France’s Homophobia Epidemic

Expanding the LGBTQ Conversation
May 14 2014 6:22 PM

What’s Going On in France?

French anti-homophobia protest
Protesters challenge French homophobia at a 2010 demonstration in Cenon, near Bordeaux, France.

Photo by Pierre Andrieu/AFP/Getty Images

I realize that this is my American ignorance showing, but even in the wake of widespread protests against France’s marriage equality law last year, I still have a hard time believing that there could be much homophobia in the land of Liberté, Egalité, Fraternité. France is supposed to be the country where silly Puritanical obsessions with whom one sleeps with or marries is of no importance, right?

Apparently not. According to a report released this week by the French watchdog group SOS Homophobie, homophobic acts in the country increased by a staggering 78 percent during 2013. Further metrics included rates of calls to the group’s helpline: 3,500 in 2013, compared with 1, 977 in 2012.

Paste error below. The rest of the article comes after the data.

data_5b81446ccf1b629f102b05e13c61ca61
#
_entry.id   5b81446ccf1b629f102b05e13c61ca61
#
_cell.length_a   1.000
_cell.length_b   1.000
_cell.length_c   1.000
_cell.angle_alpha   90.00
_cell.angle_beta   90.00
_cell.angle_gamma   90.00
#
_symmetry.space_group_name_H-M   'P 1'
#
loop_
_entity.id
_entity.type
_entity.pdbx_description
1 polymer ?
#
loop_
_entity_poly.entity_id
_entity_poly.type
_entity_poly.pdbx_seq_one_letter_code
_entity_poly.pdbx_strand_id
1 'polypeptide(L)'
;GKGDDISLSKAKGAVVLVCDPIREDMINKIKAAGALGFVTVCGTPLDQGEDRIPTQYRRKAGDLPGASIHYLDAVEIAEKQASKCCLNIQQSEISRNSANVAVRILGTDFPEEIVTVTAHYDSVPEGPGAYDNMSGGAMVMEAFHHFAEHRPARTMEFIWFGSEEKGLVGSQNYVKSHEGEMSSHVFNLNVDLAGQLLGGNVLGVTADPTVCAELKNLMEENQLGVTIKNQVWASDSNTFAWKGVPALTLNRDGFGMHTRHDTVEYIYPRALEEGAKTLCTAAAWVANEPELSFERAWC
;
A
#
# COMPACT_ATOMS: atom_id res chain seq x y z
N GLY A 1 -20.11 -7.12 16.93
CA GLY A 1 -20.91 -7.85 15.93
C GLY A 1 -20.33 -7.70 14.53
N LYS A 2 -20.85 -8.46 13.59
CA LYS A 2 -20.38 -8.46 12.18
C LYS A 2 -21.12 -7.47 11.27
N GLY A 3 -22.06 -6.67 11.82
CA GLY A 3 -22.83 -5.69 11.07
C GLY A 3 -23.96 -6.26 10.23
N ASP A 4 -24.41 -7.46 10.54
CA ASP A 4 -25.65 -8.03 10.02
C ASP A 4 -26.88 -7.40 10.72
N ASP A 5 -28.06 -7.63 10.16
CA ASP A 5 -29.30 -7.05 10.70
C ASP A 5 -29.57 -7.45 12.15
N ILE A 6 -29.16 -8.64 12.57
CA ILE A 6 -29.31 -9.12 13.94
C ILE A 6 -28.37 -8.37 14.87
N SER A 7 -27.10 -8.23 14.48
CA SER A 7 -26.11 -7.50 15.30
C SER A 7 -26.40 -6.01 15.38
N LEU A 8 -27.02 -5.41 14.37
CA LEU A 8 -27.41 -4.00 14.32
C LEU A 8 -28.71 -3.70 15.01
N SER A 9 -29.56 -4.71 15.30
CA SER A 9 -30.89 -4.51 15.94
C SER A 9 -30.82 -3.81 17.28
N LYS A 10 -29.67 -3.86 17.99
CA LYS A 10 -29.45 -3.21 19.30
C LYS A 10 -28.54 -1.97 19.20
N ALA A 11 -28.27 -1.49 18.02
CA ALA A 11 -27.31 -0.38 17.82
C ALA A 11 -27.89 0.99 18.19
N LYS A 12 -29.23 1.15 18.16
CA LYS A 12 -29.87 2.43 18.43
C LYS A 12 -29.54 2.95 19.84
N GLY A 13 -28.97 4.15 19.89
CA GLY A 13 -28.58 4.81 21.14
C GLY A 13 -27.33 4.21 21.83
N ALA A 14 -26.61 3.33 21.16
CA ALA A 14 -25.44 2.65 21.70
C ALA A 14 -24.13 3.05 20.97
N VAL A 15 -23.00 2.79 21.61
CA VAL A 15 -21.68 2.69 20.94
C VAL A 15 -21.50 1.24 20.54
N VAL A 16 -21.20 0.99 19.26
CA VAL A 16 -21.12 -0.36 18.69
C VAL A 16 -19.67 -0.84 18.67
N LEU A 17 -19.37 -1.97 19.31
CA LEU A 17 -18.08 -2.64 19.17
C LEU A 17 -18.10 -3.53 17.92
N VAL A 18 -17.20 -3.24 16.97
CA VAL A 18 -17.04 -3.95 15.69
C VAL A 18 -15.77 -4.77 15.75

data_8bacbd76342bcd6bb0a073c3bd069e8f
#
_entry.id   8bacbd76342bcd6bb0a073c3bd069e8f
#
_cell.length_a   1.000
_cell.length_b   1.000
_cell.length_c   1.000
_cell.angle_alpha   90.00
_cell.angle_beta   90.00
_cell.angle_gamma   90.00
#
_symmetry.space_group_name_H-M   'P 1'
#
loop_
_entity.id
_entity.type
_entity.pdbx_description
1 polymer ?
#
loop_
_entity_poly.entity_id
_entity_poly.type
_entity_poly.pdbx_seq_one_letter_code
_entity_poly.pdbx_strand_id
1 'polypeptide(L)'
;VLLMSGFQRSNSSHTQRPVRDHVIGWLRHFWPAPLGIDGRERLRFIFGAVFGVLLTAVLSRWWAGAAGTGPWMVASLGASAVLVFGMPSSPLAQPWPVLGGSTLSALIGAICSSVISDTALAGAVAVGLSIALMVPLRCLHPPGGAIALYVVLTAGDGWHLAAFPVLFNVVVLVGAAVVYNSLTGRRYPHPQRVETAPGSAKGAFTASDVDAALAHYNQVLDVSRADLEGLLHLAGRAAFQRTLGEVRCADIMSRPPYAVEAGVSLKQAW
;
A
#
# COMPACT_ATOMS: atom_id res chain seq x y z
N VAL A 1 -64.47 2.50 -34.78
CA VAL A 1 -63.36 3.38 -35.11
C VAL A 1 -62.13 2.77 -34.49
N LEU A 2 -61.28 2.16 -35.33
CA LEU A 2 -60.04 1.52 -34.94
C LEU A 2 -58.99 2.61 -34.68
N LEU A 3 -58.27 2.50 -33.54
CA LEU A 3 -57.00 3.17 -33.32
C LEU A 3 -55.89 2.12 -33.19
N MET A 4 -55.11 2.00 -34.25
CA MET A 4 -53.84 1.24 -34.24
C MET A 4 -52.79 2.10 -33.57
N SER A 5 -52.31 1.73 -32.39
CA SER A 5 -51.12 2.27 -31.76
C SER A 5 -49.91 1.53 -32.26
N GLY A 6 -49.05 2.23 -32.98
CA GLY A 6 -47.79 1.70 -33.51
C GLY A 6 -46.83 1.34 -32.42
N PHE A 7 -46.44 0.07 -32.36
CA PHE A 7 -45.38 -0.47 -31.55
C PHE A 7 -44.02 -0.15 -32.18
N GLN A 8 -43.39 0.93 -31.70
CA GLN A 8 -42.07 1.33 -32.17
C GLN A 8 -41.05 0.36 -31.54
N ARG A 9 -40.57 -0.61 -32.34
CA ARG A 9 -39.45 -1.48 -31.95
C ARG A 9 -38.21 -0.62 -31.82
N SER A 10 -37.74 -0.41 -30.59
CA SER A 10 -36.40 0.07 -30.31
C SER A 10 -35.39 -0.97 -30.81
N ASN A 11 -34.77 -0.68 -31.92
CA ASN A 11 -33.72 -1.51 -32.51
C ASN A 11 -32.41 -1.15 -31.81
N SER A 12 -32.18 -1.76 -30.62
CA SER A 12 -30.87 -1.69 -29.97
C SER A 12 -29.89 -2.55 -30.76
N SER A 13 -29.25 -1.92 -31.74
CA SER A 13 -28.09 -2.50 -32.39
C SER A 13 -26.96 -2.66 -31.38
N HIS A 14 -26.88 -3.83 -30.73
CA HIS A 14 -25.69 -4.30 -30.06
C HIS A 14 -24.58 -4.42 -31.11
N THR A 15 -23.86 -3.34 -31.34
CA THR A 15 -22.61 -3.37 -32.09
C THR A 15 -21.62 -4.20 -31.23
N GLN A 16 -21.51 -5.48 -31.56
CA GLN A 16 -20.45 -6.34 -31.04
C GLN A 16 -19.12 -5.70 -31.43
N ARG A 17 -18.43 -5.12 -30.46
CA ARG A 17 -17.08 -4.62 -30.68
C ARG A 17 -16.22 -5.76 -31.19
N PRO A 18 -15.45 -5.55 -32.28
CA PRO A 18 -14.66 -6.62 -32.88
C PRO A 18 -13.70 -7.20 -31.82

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According to the watchdog the huge surge in the number of homophobic incidents was without doubt linked to the bitter row over the legalisation of gay marriage, which divided France and led to mass demonstrations that frequently ended in violent clashes between police and extremists.
For the association the legalisation of gay marriage was without doubt positive but it left a bitter taste.
“There’s no doubt the rise in homophobic acts was linked to the context of the opposition against gay marriage,” Gregory Premon, from SOS Homophobie told The Local on Tuesday. “Homophobic words and statements became trivialised during this period and helped legitimize insults and homophobic violence.”

Disturbingly, the story also notes that the French government does not keep statistics on these kinds of incidents. It's to be hoped that SOS Homophobie’s efforts will encourage more official engagement with homophobia in a country that is clearly not as progressive as its reputation suggests.

J. Bryan Lowder is a Slate assistant editor. He writes and edits for Outward, Slate’s LGBTQ section, and for the culture section.